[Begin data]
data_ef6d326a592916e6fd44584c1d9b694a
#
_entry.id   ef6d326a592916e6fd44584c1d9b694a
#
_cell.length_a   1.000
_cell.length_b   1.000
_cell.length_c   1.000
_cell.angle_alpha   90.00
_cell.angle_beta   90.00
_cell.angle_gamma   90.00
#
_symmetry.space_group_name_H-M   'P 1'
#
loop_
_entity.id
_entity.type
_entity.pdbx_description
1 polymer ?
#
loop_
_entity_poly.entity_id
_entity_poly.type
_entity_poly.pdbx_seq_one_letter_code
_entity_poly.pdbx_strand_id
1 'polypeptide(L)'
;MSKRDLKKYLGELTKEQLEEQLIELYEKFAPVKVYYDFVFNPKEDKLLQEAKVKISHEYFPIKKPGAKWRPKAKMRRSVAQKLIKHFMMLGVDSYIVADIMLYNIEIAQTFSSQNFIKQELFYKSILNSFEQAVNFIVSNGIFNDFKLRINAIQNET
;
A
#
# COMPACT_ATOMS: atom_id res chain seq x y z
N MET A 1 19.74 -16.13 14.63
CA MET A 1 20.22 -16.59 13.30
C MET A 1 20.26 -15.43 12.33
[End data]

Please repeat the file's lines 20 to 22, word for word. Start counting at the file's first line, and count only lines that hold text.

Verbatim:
loop_
_entity_poly.entity_id
_entity_poly.type